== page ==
Free 7 Day Trial RV GPS App RV Trip Planner Campground Reviews RV Maintenance Free 7 Day Trial ×

Thread Tools Search this Thread Display Modes
Old 07-08-2012, 11:07 AM   #1
New Member
2001 35' Land Yacht XL w/2 slides
Kennewick , Washington
Join Date: Jul 2011
Posts: 4
Question Excessive Cockpit Heat

Hello all,

Hopefully someone can give us some insight. We are new to Motor Homing. We purchased a 2001 Land Yacht last year. When we drive it during a hot day we notice a ton of heat coming up from under the dash, more so on the drivers side. We have the Ford V-10 engine and the dash configuration where the TV is right above the dog house. The heat intensifies when we are climbing a steep grade and the extra engine cooling fan kicks on. Is there something we can do? Maybe add some extra insulation under the dash, or is NOT normal and should we have it looked at? The AC seems to be working, it just can't keep up with all that heat. We have run the generator and the roof AC in the past and that seems to help, but we are still learning something new every time we take a trip. Thanks for any advice you can give us.

Dianne and Bill
HalfWhit is offline   Reply With Quote
Old 07-08-2012, 01:11 PM   #2
2 Rivet Member
1979 28' Airstream Excella 28
Cedar City , Utah
Join Date: Aug 2010
Posts: 50
Images: 8
Had the same problem with my 1979 Excella Motorhome and discovered multiple causes. Hope yours is not so complex.

First determine if the engine is running hotter than it should for your model. Sorry, I cannot say what it should be. I replaced the radiator with a larger one and installed a better auxiliary cooling fan but in retrospect, the radiator alone was sufficient. Engine never exceeds 195 degrees now.

Second, if engine heat level is within normal parameters, simple modifications to increase airflow around the engine compartment can be made but should also include ensuring there is also a pathway to wick away the hot air.

Third, there may be gaps between the doghouse covering the engine compartment and the cabin area or insulation may have been removed. There are a number of products that combine insulating material and a reflective surface.

There may be other issues but these three top my list. Look for obvious changes that may have been done by a previous owner.

I hope this is, at least, a helpful step in searching for your cause. If you're not inclined to do the work yourselves, find someone to take a look at it for you.

marydixon555 is offline   Reply With Quote
Old 07-08-2012, 08:49 PM   #3
Rivet Master
crazeevw's Avatar
1989 34.5' Airstream 345
Saint Petersburg , Florida
Join Date: Apr 2010
Posts: 1,700
Images: 28
Honestly, it's been reported on several of the motorhome forums, that you're better off running the genset and both A/C units instead of the dash A/C. There's no way the dash A/C can possibly ever cool the entire rig. Plus, while using the dash A/C, you're probably getting 1mpg less. Where using the genset means you're buring 1 gallon of fuel per hour. Friend of mine with Holiday Rambler says he NEVER uses dash A/C while traveling, only genset and roof A/C's. More to the point, since whole coach is cool during travel, it doesn't take forever to cool it down once at campground.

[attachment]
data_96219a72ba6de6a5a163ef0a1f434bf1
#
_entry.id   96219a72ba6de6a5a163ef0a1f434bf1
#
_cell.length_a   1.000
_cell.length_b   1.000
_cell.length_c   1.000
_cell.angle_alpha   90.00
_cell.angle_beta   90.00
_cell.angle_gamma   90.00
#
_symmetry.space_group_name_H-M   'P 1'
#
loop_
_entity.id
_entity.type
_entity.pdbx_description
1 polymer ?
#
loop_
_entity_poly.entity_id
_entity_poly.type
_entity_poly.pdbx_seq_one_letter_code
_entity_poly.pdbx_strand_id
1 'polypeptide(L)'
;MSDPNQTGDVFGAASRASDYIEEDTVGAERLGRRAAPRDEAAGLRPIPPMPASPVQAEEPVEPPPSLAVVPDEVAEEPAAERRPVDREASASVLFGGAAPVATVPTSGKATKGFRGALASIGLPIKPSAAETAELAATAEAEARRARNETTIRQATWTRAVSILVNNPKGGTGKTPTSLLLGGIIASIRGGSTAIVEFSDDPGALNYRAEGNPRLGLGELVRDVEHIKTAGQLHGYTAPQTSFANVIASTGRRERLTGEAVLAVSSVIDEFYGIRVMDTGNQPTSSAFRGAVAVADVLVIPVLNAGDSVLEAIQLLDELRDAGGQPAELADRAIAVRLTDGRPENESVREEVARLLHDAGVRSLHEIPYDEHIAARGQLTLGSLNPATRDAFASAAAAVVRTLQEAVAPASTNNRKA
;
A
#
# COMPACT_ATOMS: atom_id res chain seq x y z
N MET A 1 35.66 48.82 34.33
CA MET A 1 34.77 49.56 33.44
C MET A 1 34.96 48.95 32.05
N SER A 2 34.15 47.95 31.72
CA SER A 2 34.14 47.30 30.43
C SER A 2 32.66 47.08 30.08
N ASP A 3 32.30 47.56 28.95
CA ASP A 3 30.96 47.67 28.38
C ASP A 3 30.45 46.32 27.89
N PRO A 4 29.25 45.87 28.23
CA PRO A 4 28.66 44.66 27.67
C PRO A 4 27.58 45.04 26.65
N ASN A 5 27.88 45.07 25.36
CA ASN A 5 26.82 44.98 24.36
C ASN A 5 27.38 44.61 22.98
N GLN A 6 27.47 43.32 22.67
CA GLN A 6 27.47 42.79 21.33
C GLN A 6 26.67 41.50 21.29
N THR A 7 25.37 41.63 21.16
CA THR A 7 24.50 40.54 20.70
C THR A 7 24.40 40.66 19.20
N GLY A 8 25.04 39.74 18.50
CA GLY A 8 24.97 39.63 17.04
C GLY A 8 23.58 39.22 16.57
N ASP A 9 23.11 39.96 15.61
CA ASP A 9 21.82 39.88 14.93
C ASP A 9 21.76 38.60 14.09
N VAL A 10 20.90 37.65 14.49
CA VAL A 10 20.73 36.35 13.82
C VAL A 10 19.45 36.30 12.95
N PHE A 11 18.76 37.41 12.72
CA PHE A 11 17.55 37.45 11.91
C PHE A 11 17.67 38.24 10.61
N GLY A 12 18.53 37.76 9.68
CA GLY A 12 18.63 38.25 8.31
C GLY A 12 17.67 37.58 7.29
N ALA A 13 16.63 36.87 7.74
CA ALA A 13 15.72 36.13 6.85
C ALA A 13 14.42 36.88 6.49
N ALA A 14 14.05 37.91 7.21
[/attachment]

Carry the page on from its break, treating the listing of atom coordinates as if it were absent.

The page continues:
crazeevw is offline   Reply With Quote
Old 07-08-2012, 09:13 PM   #4
2 Rivet Member
1979 28' Airstream Excella 28
Cedar City , Utah
Join Date: Aug 2010
Posts: 50
Images: 8
I agree that running the AC units is a good way of cooling things down. Mine only has one roof mounted AC and my coach is very old so heater and air conditioner were two separate non integrated systems. Nostalgic air parts built a custom unit for me per my specifications to integrate the systems. Your coach is newer and situation should be easier to resolve if necessary.
marydixon555 is offline   Reply With Quote
Old 07-09-2012, 06:03 AM   #5
2 Rivet Member
crazie_eddie's Avatar
On the Road , Michigan
Join Date: Oct 2009
Posts: 22
Another (almost) newbie with similar problems...

So you can run the generator while on the move to run the overhead AC, rather than running the dash AC? For some reason I thought the generator had to be off when the engine was on...

(not that we CAN use the overhead AC now - both froze up on the heat wave - NOR can we run the generator, 'cause it's surging... just hoping in future we'll actually get some stuff fixed... )
crazy eddie
"Of all the things I've lost, I miss my mind the most."
crazie_eddie is offline   Reply With Quote
Old 07-09-2012, 09:37 PM   #6
2 Rivet Member
1979 28' Airstream Excella 28
Cedar City , Utah
Join Date: Aug 2010
Posts: 50
Images: 8
Yes, you can run the generator while driving and so run the rooftop AC unit(s). If you cannot run the generator while the engine is on, you have a problem that needs to be resolved. My generator uses about one quarter American Gallon per hour when running the AC unit.

marydixon555 is offline   Reply With Quote

Currently Active Users Viewing This Thread: 1 (0 members and 1 guests)
Thread Tools Search this Thread
Search this Thread:

Advanced Search
Display Modes

Posting Rules
You may not post new threads
You may not post replies
You may not post attachments
You may not edit your posts

BB code is On
Smilies are On
[IMG] code is On
HTML code is Off
Trackbacks are Off
Pingbacks are Off
Refbacks are Off

Featured Campgrounds

Reviews provided by


This website is not affiliated with or endorsed by the Airstream, Inc. or any of its affiliates. Airstream is a registered trademark of Airstream Inc. All rights reserved. Airstream trademark used under license to Social Knowledge LLC.

All times are GMT -6. The time now is 10:04 AM.

Powered by vBulletin® Version 3.8.8 Beta 1
Copyright ©2000 - 2021, Jelsoft Enterprises Ltd.